I have a deep love for painting, as I’m sure most of you do as well. It is that passion and sense of discovery that pushes me forward to paint for paintings sake. However, I have gone through struggles of self doubt. I find truth to this quote, “I don’t think there’s any artist of any value who doesn’t doubt what they are doing” -Francis Ford Coppola. This self doubt often occurs when my known or sub-conscious intentions are headed in the wrong direction. What do I mean? Well, for the most part, my paintings are not as successful when created to please others. They may not ring true to my authentic voice. I’m coming to understand that this may be a universal condition for artists, no matter what stage of mastery they fall.
For me this “self doubt” and inclination to paint to appeal to others seems to have the potential to increase during plein air competitions. Don’t get me wrong, I believe I have painted some of my best work at these events! For many reason I enjoy these events, and hope to continue to paint in them. I love to overcome obstacles and challenges, and find avoidance is not the answer. These events require much preparation behind the scenes by the artists attending. Ordering frames, organizing flights, shipping etc…and once on location, it can be a time of pushing one’s abilities and endurance. It becomes not optional to paint in less than ideal weather, or if you are lagging physically or mentally. But I still choose to take part. As an artist, it’s awesome to paint in new locations and meet some wonderful people! Yes, plein air events may seem at odds with an artists philosophy… to make it a competition, yet I think the competition has the potential to be a good thing. It can bring recognition to a previously less known artist. Artists push their abilities and collectors may get some of the artist’s best work this way. In addition, the organizers of the event are able to connect collectors with artists and at the same time generate funding for their particular cause.
During one plein air event this year, I once again found myself trying to achieve work that would fit the mold that I thought might be expected of me as a “returning artist”. My work had recently been evolving, and I worried that perhaps collectors would not respond positively to my direction. I was open with the other artists about my doubts and struggles. I had a few scrapers, and felt at odds with what I was producing. Stepping back, I realized I wasn’t painting for “me”, I had lost the spark of passion for the process. I was trying to fill a canvas with a painting that might please others, fit a norm, or would be more likely to sell. In the process I lost the “why” of why I was painting. I began to dive back into my work, painting exclusively for myself. By the end of the event, I had produced pieces I was quite pleased with, not knowing if anyone else would be. Because I was painting with my original passion, unencumbered by other’s expectations, I was able to produce paintings that pleased me, and in turn, pleased the collectors and judges. The work I produced did not perhaps fit the pre-conceived notion of what I would paint, perhaps not fitting the mold, but painting for myself without being fearful.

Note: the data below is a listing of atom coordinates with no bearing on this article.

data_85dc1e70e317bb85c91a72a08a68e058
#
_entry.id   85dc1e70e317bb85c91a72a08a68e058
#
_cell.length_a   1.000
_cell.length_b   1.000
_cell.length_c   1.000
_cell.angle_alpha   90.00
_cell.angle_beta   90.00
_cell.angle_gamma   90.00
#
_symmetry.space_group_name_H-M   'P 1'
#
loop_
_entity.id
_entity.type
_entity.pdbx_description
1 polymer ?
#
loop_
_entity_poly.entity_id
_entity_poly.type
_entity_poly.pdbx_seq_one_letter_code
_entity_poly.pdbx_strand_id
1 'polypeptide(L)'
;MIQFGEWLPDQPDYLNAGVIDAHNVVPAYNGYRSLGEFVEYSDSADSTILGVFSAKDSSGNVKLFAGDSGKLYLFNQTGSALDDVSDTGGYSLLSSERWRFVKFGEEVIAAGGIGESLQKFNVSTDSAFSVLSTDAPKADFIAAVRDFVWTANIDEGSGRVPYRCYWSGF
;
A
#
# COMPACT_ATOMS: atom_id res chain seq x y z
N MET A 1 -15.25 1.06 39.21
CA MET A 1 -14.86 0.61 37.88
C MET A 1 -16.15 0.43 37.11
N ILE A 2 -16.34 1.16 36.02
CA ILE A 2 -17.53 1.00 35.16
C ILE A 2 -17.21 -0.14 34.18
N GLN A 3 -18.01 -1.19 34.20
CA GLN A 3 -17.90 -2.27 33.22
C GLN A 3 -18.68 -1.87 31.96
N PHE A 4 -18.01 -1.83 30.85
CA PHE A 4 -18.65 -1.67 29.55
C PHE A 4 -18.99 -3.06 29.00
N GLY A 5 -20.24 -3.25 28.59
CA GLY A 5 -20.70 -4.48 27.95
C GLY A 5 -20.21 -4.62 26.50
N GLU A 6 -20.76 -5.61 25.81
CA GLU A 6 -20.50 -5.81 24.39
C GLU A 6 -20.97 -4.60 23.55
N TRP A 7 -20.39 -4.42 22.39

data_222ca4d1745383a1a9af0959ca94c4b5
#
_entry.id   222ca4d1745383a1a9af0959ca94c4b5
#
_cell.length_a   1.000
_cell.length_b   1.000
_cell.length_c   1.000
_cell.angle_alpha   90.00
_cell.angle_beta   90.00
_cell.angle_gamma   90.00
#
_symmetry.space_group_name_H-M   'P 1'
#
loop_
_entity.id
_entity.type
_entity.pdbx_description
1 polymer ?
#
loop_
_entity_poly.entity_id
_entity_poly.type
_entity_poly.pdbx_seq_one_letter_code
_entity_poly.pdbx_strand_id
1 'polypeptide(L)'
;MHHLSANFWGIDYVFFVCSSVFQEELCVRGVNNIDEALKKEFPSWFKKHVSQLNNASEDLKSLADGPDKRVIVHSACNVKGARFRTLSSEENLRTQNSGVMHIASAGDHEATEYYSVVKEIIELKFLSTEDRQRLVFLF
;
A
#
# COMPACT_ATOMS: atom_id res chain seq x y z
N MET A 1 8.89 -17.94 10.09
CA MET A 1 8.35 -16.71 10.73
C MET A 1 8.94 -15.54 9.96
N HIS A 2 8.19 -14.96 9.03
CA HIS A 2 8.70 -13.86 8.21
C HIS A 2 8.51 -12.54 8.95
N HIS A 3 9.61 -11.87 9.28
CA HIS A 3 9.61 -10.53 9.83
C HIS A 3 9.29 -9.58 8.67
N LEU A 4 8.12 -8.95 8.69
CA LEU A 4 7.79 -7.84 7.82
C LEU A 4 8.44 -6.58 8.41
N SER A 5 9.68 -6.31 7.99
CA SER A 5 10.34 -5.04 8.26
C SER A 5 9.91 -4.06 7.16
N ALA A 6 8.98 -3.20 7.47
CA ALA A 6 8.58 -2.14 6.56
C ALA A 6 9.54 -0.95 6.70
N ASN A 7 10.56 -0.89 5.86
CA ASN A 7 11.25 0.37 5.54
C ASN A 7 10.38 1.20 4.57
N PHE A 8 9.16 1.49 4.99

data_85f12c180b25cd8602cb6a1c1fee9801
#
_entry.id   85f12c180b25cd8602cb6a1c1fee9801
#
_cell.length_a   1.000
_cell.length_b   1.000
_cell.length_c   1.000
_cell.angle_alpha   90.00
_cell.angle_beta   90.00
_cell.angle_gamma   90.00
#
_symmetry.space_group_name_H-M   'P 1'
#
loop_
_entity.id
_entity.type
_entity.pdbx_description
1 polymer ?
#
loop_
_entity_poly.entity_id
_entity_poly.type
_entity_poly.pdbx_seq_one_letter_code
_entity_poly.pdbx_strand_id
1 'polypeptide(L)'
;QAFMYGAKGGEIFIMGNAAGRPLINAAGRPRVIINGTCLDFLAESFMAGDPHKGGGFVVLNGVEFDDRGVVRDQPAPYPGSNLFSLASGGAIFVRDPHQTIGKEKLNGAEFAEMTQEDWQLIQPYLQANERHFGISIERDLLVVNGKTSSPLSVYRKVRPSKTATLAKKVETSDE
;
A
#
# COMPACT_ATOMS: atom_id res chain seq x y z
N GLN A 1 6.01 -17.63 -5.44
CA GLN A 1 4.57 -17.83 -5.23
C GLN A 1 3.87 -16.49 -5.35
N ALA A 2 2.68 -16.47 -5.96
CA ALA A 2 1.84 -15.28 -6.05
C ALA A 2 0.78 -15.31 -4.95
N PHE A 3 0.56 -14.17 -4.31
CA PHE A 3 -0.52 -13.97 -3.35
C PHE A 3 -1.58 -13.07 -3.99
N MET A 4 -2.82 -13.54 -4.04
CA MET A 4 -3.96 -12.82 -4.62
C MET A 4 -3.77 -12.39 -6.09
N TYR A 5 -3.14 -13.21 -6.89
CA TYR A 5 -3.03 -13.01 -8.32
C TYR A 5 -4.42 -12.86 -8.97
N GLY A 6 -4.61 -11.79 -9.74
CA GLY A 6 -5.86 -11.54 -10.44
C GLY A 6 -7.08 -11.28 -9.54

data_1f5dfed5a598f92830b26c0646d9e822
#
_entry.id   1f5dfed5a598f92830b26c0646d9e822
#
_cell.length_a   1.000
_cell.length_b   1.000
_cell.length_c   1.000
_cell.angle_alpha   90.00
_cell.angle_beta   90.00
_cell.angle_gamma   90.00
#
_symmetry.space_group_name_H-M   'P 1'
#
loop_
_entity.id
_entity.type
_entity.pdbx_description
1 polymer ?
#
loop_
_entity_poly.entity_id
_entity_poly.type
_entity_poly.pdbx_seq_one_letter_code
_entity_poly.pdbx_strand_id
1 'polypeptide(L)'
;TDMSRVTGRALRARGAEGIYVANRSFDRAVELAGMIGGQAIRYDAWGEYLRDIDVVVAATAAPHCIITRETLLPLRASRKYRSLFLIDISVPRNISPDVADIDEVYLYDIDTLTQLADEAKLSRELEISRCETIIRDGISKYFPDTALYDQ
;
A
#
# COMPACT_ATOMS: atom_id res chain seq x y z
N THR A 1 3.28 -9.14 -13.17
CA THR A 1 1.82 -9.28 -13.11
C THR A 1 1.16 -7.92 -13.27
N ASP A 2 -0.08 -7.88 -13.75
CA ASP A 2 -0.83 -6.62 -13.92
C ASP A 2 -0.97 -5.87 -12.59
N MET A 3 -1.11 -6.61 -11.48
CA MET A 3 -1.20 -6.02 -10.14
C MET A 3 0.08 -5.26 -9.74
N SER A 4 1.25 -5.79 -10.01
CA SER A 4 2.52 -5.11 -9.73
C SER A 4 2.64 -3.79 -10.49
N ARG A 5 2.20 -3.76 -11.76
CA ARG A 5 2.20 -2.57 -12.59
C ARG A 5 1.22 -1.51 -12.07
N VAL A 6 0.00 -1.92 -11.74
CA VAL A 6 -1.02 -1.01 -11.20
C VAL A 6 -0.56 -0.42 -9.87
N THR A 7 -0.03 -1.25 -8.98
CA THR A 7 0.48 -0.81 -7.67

It really is a very simple concept, but one that I seem to need to come back to during each plein air event I participate in. Three words. Paint For Myself. PFM. It’s now written with a Sharpie on the inside of my pochade box, so as to give me a little nudge back on the road, my road. It’s not that I don’t have concern for other’s response to my work. I do! My ultimate hope is that other’s find joy and meaning in what I am producing. My work will be that much more authentic, and bear my true emotions for the scene I am working to describe, if I PFM. Another event is just around the corner, and I will aim to put my full effort into creating solid work. I am aware that doubt and temporarily misguided intentions will cause me to refer back to PFM. In the end I hope to create something that has an emotional impact.
I encourage others to push forward and paint with passion and conviction, whether in a competition or not. Paint for yourself, paint with your soul, paint with fearlessness, paint for the love of it.